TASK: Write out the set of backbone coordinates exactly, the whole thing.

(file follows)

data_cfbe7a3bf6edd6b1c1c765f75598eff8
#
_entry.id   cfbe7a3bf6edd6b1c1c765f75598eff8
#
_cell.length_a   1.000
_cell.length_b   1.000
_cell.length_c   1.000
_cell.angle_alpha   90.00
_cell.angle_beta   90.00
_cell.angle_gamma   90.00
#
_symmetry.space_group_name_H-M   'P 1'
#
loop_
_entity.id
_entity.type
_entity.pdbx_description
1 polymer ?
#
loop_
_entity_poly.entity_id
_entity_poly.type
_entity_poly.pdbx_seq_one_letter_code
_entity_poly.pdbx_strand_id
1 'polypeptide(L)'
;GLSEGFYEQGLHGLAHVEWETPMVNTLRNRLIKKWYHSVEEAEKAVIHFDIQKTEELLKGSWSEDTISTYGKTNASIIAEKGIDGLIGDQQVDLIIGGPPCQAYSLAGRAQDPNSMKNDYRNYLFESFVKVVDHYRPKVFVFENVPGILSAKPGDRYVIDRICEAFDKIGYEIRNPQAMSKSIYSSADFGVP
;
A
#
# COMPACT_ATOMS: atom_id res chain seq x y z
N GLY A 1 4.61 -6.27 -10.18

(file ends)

data_cfbe7a3bf6edd6b1c1c765f75598eff8
#
_entry.id   cfbe7a3bf6edd6b1c1c765f75598eff8
#
_cell.length_a   1.000
_cell.length_b   1.000
_cell.length_c   1.000
_cell.angle_alpha   90.00
_cell.angle_beta   90.00
_cell.angle_gamma   90.00
#
_symmetry.space_group_name_H-M   'P 1'
#
loop_
_entity.id
_entity.type
_entity.pdbx_description
1 polymer ?
#
loop_
_entity_poly.entity_id
_entity_poly.type
_entity_poly.pdbx_seq_one_letter_code
_entity_poly.pdbx_strand_id
1 'polypeptide(L)'
;GLSEGFYEQGLHGLAHVEWETPMVNTLRNRLIKKWYHSVEEAEKAVIHFDIQKTEELLKGSWSEDTISTYGKTNASIIAEKGIDGLIGDQQVDLIIGGPPCQAYSLAGRAQDPNSMKNDYRNYLFESFVKVVDHYRPKVFVFENVPGILSAKPGDRYVIDRICEAFDKIGYEIRNPQAMSKSIYSSADFGVP
;
A
#
# COMPACT_ATOMS: atom_id res chain seq x y z
N GLY A 1 4.61 -6.27 -10.18